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The Artist’s Role on a Science and Engineering Campus

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Orit Wolf and Orit Hazzan

Music and science and engineering are seemingly distant disciplines that stand apart as two separate, diverging entities. In recent years, however, a substantial amount of collaborative research has been conducted on aspects of music listening and instrument playing and their effects on the brain. Music is, in fact, a medium of abstract science that stimulates our emotions, expands our horizons, and develops strong motoric, spatial, and communicative skills. The Technion, which ranks among the top 100 universities worldwide, is one of the first science and engineering research universities to value the importance and potential growth of the music and science interface, as described below, creating a platform for such an integration for the first time. Other similar artist-in-residence initiatives in technology-based universities include the University of Technology, Sydney, Australia; Dublin City University, Ireland; University of Minnesota, USA; University of California, Berkeley, USA; and Tennessee Tech University, USA. In addition, Cambridge University has a joint program and a center dedicated to music and science. It is therefore evident that such collaborations are now considered valuable and essential in education and research for the new millennium.

The ‘Music, Science, Inspiration’ Concert Lectures

The Music, Science, Inspiration Series, offered by the Technion – Israel Institute of Technology was born out of a profound vision to create a platform on campus that enables to establish an open dialogue and mutual, meaningful inspiration between scientists, engineers, and artists. Orit Wolf (co-author of this blog) has developed the series as part of her nomination as Artist in Residence in 2022-2023. This fellowship has led her to offer a new platform of collaboration that has not yet been seen on campus.  Each season lasts one year and comprises 4-to-5 concert lectures in which musicians, scientists, and engineers get together on one stage and explore subjects of common interest.

A general concert lecture invites the participants to deepen their listening experience by listening to live musical excerpts performed by musicians on stage and through explanations given by the professional performer on a variety of musical topics: the roots and historical context of the compositions they are listening to, the lives of the composers and their performance practices, and critical thinking about the musical messages underlying the musical patterns. The Technion series adds to this concept, connecting science and engineering to the discourse of each concert lecture through a theme that is shared by the two disciplines, on which the music lecture focuses. It is not merely about musicmaking for scientists, but rather a new opportunity to discuss common issues that reflect the interface between the two disciplines.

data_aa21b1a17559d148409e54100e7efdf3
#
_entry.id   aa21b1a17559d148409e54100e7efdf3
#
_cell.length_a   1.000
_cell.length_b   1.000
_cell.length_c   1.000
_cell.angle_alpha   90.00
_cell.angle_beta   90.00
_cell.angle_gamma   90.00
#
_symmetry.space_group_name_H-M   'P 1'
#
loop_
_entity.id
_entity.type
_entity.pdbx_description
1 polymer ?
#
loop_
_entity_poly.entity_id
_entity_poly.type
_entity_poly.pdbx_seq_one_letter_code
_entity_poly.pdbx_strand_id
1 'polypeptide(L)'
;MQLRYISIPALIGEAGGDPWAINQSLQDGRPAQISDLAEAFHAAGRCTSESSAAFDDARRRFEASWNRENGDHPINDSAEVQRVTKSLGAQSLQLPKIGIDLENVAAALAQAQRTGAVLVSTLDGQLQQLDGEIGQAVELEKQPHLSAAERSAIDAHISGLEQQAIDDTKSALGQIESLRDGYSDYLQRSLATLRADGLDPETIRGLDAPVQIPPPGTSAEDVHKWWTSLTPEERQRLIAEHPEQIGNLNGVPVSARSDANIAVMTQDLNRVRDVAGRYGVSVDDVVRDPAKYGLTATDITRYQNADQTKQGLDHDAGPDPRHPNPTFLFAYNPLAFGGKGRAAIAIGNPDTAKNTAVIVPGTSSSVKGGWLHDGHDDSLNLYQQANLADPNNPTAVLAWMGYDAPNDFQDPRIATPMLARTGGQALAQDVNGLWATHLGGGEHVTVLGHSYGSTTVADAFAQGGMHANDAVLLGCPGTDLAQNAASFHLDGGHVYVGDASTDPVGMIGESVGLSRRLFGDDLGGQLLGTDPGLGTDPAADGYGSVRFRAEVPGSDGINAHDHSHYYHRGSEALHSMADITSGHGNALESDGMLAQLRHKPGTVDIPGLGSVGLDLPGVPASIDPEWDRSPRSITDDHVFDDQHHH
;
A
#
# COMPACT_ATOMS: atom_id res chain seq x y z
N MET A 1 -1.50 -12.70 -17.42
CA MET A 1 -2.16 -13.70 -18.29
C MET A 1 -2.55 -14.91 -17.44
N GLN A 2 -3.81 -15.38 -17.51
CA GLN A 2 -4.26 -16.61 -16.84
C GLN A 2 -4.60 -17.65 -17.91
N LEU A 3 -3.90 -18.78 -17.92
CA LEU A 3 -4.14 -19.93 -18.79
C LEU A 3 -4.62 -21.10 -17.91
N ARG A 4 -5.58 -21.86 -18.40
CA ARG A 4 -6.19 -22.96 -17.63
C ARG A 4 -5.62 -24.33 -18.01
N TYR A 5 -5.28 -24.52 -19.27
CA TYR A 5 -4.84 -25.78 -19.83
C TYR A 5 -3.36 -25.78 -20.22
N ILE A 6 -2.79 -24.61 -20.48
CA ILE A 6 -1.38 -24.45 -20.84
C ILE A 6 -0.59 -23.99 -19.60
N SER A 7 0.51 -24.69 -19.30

The assumption is that science and engineering and art and music have a lot in common and that each interdisciplinary session and concert lecture not only opens up new horizons of content and knowledge but is a genuine opportunity for new creation and collaboration.

In the case of the Technion series, each concert lecture also includes brief research presentations on science and engineering, an interactive lecture on music, and a live performance presented by faculty members, guest artists, students, and staff. The program of Season #1 , which was presented during the 2022-2023 academic year is presented here; the program of Season #2, which is currently underway is presented here. Table 1 briefly describes each of the five concert lectures of Season #1 and Table 2 presents the professional domains of the presenters: 12 from science and engineering and 12 from the humanities and performing arts. Among the scientists there are two Nobel Prize laurates: Prof. Aharon Ciechanover and Prof. Dan Shechtman, who are faculty members at the Technion.